Re-focusing my Search
Valerie was scandalised to find out that I had squandered away my first afternoon in Saigon by the pool and in the bar, despite her best efforts at directing me outside the hotel. “You have to see the city!” she tutted, brows furrowed, “You can’t stay in hotel whole day!” I shrugged sheepishly in response, informing her that I did indeed venture out to one of the restaurants she had recommended for dinner, where I had very gamely tried local dishes like giant snail, some kind of shredded pork and rice ensemble. Laughing and shaking her head and laughing, she asked me what I thought of Saigon so far, and I couldn’t help but ask her the question that had been gnawing at me since I arrived. “Why do you call it Saigon, when it’s no longer Saigon, but Ho Chi Minh City?” She looked confused at the question. “What do you mean is no longer Saigon? Saigon never go away. It still here, inside,” she said, furrowing her brows further and patting her chest where her heart was, “And also there, outside. You not going to find Saigon sitting in hotel. You go out.” There was no argument at that point.
In the evening, however, I defied Valerie’s express suggestion that I dine out again, and instead, opted to have dinner at the Hotel’s Cyclo Café, serving bespoke Vietnamese Cuisine. Despite the positive reviews, it couldn’t have been a worse decision. For a start, the restaurant was completely deserted. There was only one other table occupied, and it looked like a business meeting was taking place. The minute I sat down at a table and placed my order, a three-piece traditional music ensemble was coaxed to take to a small stage at the corner of the restaurant, to regale me with a set of lilting, fluttering Vietnamese music. That seemed innocuous enough. I was embarrassed that they would go through all the effort just for me (the other table was strategically situated where they would not be able to see the stage), but the music was pleasant and atmospheric. I could sink comfortably into dinner with that music.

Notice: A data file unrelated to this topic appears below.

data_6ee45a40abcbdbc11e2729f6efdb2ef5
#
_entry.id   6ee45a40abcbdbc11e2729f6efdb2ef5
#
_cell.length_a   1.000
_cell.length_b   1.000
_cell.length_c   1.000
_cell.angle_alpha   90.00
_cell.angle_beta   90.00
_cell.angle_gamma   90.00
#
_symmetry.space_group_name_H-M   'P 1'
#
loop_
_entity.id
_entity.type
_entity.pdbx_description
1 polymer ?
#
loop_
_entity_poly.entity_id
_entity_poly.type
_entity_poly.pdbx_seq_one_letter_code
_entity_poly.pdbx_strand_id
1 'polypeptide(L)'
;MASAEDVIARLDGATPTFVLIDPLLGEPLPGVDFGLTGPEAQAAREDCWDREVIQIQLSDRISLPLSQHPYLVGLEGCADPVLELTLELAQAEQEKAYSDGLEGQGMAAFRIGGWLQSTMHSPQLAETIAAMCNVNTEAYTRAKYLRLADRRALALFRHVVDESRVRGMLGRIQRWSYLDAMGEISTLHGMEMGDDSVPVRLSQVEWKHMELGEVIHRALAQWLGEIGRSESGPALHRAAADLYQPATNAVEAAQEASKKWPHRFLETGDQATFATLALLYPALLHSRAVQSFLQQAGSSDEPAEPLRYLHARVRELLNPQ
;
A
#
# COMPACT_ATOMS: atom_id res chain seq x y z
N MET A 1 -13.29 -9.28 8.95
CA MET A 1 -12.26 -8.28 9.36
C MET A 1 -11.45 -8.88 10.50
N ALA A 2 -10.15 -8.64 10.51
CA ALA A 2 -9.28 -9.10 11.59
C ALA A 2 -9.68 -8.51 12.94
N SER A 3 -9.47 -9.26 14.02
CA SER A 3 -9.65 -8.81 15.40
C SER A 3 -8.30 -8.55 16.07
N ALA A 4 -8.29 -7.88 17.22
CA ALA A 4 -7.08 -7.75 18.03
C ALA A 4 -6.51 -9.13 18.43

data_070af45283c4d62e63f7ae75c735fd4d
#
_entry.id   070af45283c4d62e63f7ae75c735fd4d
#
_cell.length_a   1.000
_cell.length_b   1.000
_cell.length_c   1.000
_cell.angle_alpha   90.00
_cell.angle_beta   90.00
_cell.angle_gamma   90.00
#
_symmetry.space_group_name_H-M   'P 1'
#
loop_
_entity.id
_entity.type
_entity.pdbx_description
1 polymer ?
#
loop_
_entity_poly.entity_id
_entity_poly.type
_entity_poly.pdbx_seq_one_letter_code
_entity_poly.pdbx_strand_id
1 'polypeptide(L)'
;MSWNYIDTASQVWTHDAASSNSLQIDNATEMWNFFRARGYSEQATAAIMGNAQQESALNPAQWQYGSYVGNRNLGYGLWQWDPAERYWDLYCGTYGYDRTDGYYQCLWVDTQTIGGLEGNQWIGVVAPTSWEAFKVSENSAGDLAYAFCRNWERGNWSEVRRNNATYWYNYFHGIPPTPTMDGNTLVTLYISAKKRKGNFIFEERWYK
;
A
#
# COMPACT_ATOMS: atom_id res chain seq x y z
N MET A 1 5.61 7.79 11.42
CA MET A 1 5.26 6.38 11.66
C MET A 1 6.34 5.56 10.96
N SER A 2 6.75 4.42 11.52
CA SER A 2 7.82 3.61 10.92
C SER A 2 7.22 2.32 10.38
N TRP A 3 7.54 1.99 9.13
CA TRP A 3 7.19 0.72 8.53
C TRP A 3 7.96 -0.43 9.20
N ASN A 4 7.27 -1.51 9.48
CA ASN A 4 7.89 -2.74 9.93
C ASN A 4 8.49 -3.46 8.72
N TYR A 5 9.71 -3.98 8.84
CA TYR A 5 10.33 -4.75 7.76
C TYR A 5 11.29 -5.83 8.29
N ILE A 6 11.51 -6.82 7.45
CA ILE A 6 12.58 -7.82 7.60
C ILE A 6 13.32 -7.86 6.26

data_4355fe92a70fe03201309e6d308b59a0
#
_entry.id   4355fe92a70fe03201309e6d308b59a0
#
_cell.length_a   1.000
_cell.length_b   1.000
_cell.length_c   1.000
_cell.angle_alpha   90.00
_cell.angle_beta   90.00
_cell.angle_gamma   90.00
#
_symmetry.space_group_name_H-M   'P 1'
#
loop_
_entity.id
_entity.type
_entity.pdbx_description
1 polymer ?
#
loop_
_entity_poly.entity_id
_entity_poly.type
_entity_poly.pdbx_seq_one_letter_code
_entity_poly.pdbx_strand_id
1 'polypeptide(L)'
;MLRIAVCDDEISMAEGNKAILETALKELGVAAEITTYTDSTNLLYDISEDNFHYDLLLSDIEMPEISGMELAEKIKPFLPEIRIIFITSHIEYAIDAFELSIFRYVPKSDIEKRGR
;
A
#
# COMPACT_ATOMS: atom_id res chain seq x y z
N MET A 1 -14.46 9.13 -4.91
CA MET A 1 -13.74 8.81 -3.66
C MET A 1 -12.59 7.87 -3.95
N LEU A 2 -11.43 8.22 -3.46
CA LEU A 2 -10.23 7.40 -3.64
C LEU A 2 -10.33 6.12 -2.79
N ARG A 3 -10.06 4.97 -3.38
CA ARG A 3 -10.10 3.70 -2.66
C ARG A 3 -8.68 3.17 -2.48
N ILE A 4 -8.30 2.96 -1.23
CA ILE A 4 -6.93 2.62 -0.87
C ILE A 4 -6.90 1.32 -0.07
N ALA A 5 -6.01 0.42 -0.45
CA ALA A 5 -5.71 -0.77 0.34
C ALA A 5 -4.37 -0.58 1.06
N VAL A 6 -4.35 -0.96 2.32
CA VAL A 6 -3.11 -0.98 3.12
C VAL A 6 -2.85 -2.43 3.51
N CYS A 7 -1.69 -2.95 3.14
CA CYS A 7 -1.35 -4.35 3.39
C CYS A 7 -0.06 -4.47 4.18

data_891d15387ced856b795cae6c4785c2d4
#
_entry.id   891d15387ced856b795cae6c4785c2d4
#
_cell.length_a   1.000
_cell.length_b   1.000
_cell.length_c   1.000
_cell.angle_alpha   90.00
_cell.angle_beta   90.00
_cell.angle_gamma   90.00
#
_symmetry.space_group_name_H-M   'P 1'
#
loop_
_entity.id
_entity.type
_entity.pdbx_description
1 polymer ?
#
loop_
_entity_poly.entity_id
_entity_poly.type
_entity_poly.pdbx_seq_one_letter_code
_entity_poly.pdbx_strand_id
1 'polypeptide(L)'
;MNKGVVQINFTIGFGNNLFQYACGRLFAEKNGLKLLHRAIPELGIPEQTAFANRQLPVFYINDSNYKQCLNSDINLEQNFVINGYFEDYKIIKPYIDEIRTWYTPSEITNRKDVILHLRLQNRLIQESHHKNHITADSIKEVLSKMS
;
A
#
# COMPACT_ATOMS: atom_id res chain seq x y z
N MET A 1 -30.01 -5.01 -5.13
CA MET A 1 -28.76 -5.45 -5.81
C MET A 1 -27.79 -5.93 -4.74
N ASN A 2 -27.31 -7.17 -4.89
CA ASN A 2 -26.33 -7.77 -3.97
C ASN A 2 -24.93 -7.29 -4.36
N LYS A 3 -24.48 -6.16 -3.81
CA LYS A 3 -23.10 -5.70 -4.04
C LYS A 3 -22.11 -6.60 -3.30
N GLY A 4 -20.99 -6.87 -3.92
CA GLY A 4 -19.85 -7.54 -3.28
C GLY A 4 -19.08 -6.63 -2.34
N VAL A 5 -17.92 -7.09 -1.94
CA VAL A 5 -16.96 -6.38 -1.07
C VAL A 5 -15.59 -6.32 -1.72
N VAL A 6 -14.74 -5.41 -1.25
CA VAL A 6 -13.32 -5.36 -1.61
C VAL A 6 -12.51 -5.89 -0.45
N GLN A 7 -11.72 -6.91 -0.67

Wrapped up in the melody, I sipped at my glass of sparkling wine and stared out the window onto Tòn Đức Thắng street, glowing in garish neon shades. Without my noticing, a new melody was suddenly struck up; one that was considerably more upbeat, borderline techno. Turning around, I was aghast to see that a trio of dancing girls had taken to the stage, brandishing bright pink fans, and leaping and contorting to the music. They smiled valiantly as they danced, despite having no real audience to appreciate their exertions. I felt uncomfortable and tried my best to look at them so they didn’t feel too disheartened. But then my food finally arrived and I could excuse my inattention by digging into dinner; which, as it happened, was simply too salty.